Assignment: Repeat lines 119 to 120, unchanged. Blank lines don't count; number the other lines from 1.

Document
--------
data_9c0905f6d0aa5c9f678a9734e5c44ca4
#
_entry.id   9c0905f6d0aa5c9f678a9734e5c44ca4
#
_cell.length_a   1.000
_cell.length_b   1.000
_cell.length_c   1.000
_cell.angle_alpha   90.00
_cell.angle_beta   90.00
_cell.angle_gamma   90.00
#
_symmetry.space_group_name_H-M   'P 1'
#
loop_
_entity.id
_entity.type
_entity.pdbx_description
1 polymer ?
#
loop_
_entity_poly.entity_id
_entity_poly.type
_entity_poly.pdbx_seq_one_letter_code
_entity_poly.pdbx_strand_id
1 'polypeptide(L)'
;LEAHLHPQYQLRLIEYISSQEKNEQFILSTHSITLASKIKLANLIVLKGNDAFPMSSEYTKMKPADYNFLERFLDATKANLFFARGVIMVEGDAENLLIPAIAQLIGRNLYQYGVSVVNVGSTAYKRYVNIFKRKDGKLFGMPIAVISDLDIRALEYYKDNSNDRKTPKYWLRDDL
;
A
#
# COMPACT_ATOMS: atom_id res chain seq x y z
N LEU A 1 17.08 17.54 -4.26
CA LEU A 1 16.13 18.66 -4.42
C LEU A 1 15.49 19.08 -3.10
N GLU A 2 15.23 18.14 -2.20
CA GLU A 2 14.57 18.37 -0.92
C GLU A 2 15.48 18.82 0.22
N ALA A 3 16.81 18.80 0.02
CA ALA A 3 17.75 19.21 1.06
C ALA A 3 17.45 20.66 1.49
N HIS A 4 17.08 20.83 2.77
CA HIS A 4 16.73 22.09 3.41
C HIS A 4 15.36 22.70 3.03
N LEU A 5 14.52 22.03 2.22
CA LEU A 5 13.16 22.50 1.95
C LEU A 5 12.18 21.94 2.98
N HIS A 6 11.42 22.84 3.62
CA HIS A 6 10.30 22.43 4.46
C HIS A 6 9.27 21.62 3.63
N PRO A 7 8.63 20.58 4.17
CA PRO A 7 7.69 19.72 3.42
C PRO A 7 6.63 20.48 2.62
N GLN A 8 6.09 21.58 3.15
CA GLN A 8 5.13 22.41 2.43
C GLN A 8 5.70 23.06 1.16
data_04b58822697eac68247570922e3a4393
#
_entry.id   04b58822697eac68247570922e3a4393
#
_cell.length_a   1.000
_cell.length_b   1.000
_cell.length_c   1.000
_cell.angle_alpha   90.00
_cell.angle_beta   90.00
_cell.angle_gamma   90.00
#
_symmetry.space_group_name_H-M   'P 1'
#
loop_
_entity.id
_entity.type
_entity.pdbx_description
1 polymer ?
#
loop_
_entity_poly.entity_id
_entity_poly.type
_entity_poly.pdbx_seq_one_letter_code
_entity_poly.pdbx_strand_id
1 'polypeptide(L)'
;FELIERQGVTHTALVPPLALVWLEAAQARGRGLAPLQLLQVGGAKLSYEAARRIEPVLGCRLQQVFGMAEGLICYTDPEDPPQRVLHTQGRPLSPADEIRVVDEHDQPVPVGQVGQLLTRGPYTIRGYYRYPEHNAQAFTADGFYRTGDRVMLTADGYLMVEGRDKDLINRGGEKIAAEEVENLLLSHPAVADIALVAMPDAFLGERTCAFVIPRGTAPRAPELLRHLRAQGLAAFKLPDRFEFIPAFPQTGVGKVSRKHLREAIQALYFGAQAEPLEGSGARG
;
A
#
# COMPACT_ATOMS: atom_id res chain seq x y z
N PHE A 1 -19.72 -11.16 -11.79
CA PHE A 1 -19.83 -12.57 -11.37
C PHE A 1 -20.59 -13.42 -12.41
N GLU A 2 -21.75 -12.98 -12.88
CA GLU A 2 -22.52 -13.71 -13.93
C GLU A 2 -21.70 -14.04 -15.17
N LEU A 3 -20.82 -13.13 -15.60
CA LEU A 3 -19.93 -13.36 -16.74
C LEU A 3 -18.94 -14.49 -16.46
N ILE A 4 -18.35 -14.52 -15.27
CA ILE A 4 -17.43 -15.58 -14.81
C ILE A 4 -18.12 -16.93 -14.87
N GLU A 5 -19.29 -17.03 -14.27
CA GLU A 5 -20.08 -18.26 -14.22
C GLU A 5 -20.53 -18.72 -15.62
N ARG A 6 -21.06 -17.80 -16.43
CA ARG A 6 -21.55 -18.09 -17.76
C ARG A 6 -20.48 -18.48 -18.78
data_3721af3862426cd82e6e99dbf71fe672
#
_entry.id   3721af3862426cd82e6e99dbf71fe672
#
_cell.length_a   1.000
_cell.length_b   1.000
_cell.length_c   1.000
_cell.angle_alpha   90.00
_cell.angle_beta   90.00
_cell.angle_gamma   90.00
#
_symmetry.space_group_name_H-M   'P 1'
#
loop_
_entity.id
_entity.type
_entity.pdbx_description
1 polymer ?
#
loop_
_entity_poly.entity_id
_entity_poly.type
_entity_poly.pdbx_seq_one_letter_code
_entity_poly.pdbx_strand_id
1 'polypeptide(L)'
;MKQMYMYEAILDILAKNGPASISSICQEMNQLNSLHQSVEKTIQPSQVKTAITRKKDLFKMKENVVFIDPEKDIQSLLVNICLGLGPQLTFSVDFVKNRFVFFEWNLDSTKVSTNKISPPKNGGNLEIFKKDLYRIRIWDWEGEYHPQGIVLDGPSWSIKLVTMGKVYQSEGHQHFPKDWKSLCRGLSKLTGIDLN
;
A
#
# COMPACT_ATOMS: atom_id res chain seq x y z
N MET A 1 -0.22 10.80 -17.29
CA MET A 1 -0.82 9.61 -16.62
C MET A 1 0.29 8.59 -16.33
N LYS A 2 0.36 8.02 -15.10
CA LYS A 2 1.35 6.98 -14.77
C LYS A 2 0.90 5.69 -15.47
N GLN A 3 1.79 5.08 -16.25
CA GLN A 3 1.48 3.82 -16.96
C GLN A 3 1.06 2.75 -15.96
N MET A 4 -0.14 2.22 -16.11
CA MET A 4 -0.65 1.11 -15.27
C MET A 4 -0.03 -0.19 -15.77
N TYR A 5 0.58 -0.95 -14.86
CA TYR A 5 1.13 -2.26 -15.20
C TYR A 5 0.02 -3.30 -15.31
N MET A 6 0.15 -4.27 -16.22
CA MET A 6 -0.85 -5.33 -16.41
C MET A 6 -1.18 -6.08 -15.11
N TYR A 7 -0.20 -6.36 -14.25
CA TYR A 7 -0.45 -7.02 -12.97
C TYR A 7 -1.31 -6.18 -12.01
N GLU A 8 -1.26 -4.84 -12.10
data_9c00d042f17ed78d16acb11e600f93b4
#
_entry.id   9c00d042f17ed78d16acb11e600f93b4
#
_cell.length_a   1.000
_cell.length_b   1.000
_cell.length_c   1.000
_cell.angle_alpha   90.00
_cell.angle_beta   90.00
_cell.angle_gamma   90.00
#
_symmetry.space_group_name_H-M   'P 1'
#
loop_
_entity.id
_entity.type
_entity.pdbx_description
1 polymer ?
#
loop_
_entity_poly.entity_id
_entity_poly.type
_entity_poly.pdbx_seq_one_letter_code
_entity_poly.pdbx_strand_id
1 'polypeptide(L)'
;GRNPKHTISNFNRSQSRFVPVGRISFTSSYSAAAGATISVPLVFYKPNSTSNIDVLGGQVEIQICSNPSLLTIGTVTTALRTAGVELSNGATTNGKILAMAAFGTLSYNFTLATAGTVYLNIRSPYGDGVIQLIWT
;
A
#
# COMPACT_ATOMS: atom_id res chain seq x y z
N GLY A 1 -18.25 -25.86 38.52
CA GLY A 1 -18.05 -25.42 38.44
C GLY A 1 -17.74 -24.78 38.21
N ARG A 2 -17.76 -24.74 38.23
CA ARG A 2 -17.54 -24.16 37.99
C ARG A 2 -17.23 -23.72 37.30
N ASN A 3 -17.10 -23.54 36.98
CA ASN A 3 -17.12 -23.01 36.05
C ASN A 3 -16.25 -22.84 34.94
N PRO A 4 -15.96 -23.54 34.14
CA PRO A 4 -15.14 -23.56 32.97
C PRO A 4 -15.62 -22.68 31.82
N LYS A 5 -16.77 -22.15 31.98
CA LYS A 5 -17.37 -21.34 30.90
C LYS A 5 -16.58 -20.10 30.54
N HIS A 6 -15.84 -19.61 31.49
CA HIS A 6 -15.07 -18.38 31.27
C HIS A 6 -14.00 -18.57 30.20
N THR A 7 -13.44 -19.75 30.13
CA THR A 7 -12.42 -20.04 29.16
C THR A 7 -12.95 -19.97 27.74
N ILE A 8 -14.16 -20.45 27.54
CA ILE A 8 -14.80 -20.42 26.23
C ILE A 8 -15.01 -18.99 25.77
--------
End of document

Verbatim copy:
_entity.pdbx_description
1 polymer ?